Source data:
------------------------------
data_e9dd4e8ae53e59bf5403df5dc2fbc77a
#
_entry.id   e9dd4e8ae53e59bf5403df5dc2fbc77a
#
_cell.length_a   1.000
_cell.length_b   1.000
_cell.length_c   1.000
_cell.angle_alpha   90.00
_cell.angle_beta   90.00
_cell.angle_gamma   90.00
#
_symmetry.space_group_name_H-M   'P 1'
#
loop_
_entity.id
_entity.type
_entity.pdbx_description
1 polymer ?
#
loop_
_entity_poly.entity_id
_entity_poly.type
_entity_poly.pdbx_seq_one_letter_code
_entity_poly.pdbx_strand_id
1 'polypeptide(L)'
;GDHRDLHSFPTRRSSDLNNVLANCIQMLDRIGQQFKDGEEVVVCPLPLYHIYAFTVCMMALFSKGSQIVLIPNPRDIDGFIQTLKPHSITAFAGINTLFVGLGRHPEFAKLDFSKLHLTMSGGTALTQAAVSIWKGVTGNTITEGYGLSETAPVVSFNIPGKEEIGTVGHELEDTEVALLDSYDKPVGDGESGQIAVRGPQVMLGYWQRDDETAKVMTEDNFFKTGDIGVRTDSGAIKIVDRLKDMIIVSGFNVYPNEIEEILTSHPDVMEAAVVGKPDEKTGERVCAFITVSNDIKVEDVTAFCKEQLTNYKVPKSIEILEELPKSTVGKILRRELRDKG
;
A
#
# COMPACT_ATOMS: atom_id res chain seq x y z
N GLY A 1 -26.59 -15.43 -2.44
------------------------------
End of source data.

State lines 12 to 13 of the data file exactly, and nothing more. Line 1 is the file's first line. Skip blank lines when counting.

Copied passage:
_symmetry.space_group_name_H-M   'P 1'
#